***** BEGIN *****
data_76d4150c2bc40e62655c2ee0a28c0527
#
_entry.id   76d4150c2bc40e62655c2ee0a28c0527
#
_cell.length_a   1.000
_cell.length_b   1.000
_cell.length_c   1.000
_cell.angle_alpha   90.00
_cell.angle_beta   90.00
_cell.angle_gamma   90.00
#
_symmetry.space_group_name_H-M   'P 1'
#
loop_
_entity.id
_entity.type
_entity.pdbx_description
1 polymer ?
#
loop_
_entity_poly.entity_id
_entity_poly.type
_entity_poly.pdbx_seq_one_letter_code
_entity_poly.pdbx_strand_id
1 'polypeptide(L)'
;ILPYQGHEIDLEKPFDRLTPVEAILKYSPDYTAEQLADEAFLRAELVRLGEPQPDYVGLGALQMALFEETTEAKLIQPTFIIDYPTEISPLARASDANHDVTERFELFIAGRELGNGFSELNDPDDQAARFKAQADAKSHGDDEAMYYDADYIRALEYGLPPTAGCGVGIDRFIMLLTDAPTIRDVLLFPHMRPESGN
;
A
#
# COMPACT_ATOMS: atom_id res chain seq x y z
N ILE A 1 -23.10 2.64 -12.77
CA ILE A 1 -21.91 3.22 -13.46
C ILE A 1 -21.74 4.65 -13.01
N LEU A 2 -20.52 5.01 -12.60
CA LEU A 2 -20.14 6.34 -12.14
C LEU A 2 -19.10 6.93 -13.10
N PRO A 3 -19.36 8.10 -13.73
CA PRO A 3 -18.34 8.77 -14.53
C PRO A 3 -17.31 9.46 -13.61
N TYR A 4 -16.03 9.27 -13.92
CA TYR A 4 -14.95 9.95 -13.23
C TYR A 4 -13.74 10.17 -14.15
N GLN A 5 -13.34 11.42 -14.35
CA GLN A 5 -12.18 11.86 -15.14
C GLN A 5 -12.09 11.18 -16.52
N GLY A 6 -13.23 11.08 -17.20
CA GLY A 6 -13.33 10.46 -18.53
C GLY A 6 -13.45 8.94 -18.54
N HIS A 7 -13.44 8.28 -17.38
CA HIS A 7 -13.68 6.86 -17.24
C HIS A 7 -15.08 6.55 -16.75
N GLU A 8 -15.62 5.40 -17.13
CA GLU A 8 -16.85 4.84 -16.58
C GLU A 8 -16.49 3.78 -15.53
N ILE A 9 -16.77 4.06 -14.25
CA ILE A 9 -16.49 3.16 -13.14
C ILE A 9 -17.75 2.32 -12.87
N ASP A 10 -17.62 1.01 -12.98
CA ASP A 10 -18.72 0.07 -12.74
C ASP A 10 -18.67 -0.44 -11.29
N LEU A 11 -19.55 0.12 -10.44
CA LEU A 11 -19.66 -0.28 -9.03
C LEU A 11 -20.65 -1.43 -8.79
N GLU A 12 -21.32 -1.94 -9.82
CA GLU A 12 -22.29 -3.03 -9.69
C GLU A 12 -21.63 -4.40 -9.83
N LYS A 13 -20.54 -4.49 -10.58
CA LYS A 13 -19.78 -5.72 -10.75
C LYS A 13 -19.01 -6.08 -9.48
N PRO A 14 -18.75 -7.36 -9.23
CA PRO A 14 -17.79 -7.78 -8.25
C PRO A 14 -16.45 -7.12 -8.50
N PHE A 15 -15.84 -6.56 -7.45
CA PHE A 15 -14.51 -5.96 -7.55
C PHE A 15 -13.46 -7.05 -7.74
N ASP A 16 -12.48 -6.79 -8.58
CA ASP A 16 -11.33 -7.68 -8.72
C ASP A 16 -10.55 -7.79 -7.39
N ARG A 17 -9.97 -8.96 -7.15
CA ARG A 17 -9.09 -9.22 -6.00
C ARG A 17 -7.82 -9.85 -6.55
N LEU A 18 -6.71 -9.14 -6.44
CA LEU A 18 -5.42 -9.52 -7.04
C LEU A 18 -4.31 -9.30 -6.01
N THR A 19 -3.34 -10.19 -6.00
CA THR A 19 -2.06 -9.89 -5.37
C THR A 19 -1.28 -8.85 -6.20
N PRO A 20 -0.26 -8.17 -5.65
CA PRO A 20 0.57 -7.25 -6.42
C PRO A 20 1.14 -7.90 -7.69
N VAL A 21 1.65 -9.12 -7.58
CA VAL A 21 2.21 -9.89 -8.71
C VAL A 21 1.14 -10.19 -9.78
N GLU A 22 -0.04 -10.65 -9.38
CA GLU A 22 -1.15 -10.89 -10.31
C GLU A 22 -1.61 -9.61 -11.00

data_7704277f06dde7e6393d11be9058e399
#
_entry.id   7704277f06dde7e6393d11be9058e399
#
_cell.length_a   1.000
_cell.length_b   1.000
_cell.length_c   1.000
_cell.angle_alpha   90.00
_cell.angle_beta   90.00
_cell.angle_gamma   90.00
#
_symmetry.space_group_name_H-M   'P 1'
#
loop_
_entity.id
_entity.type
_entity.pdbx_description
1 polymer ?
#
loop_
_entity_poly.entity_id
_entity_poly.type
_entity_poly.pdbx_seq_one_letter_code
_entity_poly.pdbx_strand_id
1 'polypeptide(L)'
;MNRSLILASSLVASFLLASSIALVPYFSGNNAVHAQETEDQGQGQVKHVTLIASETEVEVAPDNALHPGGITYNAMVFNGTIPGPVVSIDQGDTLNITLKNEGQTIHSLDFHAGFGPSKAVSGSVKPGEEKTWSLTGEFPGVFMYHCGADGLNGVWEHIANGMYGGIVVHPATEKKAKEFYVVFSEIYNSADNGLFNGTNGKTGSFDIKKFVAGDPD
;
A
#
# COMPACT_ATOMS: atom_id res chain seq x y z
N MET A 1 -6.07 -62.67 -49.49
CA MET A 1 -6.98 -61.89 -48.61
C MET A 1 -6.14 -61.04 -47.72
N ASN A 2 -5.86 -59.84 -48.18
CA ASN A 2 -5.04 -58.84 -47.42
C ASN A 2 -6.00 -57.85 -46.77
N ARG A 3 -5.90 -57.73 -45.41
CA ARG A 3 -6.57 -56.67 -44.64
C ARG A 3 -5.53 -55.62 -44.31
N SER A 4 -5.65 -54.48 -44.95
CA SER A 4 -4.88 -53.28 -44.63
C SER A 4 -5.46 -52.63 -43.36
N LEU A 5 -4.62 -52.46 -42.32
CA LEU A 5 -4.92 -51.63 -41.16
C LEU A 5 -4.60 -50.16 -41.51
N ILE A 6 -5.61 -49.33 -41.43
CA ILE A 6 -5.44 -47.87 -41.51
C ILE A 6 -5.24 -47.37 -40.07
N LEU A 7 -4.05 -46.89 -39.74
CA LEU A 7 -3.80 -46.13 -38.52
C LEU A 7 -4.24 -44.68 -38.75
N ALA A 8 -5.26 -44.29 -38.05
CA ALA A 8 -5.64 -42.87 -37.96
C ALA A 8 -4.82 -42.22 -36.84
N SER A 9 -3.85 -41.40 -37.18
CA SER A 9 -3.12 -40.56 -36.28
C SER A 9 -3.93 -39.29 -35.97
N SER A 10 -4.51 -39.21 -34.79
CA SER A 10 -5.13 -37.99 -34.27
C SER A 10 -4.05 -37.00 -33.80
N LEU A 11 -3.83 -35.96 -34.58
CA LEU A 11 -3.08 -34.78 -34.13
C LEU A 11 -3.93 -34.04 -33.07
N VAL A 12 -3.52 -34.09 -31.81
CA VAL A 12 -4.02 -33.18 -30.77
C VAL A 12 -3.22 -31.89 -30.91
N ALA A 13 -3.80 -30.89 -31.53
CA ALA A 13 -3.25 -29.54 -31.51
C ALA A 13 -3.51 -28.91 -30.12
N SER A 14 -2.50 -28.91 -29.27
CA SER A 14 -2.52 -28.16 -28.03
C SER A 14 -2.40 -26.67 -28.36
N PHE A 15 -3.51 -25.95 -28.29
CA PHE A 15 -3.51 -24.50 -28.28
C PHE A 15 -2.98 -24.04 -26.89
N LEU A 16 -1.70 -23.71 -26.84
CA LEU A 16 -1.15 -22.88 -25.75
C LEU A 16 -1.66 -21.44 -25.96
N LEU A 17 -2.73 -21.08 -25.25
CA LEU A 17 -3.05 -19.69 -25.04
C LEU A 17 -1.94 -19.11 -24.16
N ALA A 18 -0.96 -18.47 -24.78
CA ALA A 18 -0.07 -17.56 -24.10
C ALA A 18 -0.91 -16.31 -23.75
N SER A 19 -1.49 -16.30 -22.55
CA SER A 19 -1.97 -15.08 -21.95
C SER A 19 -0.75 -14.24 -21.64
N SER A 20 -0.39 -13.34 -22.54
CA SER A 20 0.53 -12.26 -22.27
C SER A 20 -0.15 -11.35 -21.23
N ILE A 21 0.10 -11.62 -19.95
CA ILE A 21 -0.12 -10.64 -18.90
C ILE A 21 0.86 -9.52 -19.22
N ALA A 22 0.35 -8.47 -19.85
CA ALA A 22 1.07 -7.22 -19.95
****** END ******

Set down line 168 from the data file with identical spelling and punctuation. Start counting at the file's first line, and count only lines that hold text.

C SER A 14 -2.40 -26.67 -28.36